Why do we have to attend Mass every Sunday?
Throughout our two thousand years of Church history, Sunday has been set aside as “the Lord’s Day,” to celebrate God’s greater creation of the world. According to the Catechism of the Catholic Church, “The Sabbath brings everyday work to a halt and provides a respite. It is a day of protest against the servitude of work and the worship of money” (CCC 2172).
Observing Sunday as the Lord’s Day helps us to keep our worship of God outward, visible, public, and regular. Sunday is also the day we celebrate Jesus’ resurrection. The Church instructs us to attend Mass each Sunday because that is where Jesus gives us what we need to stay strong in the world.
Just as we take food into our bodies, so we take in Christ through the Eucharist. His body is real food and his blood is real drink (John 6:55-57). The resulting grace helps us to overcome our daily temptations and fulfill our responsibilities. And our faithful Communion will bring us eternal life in Heaven.
Why do Catholics do that?
Why do Catholics cross their forehead, lips, and chest before listening to the Gospel at Mass? One reason we cross ourselves before listening to the Gospel is to ask God to let its message dominate our thoughts, words, and feelings. Before the priest or deacon proclaims the Gospel, we trace the sign of the cross first on the forehead, then the lips, and finally over the heart. Some even say a prayer similar to this, “May the Lord purify my understanding, my speech, and my heart, so that I may receive the words of the Gospel.”
The proper posture during the Eucharistic prayer is kneeling. If that is not possible, then the proper posture during this prayer is standing. Those of you who sit in the chairs behind the pews need to decide to do one or the other. But you should not sit during the Eucharistic prayer unless you are physically not able to stand or kneel. I realize that there are no kneelers attached to the chairs, so kneeling is difficult, I ask then that you please remain standing during the prayer. Those who are seated directly in front of the cry room should not stand, but should kneel so that you do not block the view of the parents and children that are in the cry room.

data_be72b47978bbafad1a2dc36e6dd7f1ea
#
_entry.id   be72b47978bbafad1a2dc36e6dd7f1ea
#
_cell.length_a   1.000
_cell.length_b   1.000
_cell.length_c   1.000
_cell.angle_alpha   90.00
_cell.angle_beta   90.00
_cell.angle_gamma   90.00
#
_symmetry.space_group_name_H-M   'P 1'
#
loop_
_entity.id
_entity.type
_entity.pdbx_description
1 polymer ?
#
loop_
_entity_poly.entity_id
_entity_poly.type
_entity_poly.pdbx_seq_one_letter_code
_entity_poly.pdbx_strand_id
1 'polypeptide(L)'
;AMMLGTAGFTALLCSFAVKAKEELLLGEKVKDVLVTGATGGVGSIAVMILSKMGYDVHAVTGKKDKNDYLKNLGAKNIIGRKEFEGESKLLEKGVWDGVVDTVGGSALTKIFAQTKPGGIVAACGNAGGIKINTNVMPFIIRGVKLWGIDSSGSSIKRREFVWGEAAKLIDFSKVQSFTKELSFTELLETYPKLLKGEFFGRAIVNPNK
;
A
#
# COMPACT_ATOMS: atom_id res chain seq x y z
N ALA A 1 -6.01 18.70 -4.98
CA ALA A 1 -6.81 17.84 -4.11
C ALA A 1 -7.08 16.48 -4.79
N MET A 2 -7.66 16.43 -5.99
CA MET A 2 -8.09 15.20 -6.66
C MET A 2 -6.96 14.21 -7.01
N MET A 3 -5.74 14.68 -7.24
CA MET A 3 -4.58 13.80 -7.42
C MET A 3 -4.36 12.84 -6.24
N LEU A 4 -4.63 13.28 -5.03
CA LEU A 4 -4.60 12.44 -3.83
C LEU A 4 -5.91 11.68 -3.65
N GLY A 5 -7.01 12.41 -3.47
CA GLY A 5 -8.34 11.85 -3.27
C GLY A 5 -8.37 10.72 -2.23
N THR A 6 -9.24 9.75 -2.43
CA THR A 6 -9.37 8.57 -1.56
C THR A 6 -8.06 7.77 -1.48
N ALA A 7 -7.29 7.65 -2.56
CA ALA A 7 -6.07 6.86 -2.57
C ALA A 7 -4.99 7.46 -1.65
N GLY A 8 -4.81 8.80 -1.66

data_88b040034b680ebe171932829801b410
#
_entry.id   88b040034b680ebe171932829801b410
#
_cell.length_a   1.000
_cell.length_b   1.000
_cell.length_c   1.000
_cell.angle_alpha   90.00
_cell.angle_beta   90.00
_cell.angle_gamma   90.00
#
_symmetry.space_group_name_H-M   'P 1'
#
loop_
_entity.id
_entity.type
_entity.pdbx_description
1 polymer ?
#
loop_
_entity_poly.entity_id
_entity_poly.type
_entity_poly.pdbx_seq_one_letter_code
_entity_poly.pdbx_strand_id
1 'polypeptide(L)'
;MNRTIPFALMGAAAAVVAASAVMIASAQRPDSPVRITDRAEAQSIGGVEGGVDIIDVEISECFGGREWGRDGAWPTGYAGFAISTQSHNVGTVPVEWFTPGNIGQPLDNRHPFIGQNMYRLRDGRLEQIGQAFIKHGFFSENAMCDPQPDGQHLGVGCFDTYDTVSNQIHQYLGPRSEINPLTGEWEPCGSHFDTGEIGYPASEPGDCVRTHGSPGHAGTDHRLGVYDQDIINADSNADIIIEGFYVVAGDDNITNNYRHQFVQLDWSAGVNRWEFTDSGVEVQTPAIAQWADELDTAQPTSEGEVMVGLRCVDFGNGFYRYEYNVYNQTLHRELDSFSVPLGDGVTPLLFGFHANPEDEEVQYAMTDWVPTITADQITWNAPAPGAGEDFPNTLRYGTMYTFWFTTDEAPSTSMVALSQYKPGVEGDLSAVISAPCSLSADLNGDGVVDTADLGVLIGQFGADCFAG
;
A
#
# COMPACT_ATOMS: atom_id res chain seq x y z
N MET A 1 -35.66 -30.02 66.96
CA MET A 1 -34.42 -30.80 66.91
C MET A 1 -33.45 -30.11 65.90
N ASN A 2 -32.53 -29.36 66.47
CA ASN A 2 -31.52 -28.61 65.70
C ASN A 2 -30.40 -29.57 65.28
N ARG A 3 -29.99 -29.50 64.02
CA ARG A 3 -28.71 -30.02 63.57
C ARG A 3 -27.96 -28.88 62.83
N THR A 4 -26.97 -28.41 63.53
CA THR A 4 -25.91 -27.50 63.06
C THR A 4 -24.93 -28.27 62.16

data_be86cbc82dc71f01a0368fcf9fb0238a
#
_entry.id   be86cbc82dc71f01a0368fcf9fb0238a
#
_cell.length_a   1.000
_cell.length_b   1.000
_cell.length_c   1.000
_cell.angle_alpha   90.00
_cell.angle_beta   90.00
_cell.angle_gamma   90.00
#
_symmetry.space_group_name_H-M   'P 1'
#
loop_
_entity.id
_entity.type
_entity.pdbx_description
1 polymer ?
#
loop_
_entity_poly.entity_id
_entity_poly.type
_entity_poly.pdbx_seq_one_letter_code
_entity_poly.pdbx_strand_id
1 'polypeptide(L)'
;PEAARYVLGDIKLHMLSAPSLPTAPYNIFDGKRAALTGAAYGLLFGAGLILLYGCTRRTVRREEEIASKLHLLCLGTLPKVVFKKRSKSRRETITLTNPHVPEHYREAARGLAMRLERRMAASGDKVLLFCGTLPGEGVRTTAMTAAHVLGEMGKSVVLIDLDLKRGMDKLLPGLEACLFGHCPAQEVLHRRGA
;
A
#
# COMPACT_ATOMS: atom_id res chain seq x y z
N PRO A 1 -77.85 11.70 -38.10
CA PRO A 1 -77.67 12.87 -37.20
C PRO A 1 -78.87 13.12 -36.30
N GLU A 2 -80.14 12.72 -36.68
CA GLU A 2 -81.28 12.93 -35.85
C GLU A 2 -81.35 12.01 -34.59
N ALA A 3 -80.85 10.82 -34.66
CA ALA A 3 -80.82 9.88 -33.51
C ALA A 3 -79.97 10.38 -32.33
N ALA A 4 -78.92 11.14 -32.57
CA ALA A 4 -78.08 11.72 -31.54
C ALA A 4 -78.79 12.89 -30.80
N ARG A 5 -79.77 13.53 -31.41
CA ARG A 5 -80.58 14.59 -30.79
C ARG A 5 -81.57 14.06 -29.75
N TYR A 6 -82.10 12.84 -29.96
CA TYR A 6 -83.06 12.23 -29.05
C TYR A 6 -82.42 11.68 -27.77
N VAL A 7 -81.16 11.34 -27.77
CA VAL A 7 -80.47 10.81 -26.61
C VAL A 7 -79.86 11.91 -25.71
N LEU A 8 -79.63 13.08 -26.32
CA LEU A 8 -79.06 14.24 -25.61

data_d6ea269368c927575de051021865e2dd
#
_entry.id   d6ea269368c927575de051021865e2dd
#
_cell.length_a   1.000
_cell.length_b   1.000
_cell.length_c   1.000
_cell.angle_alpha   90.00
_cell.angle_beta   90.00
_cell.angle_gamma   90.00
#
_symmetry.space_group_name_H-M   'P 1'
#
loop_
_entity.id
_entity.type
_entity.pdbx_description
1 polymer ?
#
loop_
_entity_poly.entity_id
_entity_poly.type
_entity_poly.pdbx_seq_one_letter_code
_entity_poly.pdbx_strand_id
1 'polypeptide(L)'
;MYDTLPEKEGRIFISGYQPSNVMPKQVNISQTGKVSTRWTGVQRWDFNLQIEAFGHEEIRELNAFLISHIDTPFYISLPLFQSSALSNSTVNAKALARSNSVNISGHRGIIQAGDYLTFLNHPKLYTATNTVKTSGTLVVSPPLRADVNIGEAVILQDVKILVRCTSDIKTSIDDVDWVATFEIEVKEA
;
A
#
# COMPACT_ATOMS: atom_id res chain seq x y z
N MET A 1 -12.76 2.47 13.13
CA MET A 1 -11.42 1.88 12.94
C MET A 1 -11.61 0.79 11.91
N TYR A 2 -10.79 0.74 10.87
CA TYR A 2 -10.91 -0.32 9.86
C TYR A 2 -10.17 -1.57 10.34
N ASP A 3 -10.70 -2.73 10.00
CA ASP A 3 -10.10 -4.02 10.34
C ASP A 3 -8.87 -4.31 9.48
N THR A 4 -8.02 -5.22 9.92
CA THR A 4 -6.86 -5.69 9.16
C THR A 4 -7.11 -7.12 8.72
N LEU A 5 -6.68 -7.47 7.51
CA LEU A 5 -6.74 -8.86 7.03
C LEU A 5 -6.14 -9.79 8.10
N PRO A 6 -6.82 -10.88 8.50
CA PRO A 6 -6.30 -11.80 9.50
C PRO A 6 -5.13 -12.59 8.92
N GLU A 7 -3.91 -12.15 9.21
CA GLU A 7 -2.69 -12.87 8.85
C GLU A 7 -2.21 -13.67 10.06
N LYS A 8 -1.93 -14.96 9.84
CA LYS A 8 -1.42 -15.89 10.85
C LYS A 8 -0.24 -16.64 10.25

After receiving communion and returning to the pew you may kneel or sit. We will all move to the sitting position when the Eucharist remaining after the distribution has been returned to the tabernacle. You do not have to wait until the deacon has completed the purification of the vessels to be seated.
At our masses that are especially full, 5:00 Saturday, 9:00 and 10:30 Sunday, we ask everyone to sit closer together to make room for those who are standing. Much of the time there is plenty of room in the church for everyone, but it is found in the 12 to 15 inches on either side of you during the mass. Feel free to sit closer together and in doing so make room for your brother and sister in Christ.
Get more out of the Mass
The Mass becomes so familiar that we can find ourselves “checking out” during parts of it. But the more we put into the entire celebration, the more we get out of it. Try these tips …
Take notice of others as you get out of your car or walk into the church. Smile, nod, and say hello. Give a vigorous Sign of Peace. Mass is meant to be shared as a community celebration.
Try arriving early to spend some quiet time in the presence of Christ in the tabernacle Praying before our Lord can help put you in the right frame of mind when Mass begins.
Take a seat up front and move to the center of the pew so you don’t miss a thing. Let those who arrive late have the seats in back and give the spots on the aisle to those with a special need (a parent with a baby, a Eucharistic minister, etc.).
Leaving Mass Early?
Many parishioners have commented on the number of people who leave weekend Masses early -often right after Communion- and ask what can be done about it.
Since the days when priests would stand in the back to bar the doors to early leavers is gone, the most we can do is appeal to those who don't have to leave early to remain until the Presider’s procession has left the altar area. Everyone understands that there are situations which force people to leave before the end of Mass, a job, an ill family member at home, or some other emergency.
What parishioners are concerned about, however, is the exodus to the parking lot during Communion. Our priests and our parish respectfully request that unless you have a grave reason to leave early, please remain for the entire Mass.
To bow . . a forgotten gesture
How do we show reverence and love for Christ when we enter and leave the church? First, we greet each other as we would greet Christ. ("Where two or three of you gather, there I am.") Then we bow to the altar.
Why? On this altar we place our bread and wine that becomes Christ’s body and blood: This is the place of sacrifice. At this altar we dine with God: This is Easter's banquet table. The altar is the table of every grace and blessing!
And more: The Rite of Dedication of an Altar(#4) says: "Because it is at the altar that the memorial of the Lord is celebrated and his body and blood given to the people, the church’s writers see in the altar a sign of Christ himself— hence they affirm: The altar is Christ."
So let's bow to Christ at the altar before taking our places. And let’s bow again, when we depart. Not just a nod of the head: Make a slow, deep bow from the waist. (Don't bend your neck.) This is a prayer of the whole body, a wordless prayer!
Christ is the offering. Christ the meal. Christ the altar of sacrifice. Christ the paschal banquet table.
Saint Columbkille Parish Home
200 East 6th Street
Papillion, Nebraska 68046
Wednesday, October 13, 2010 01:25 PM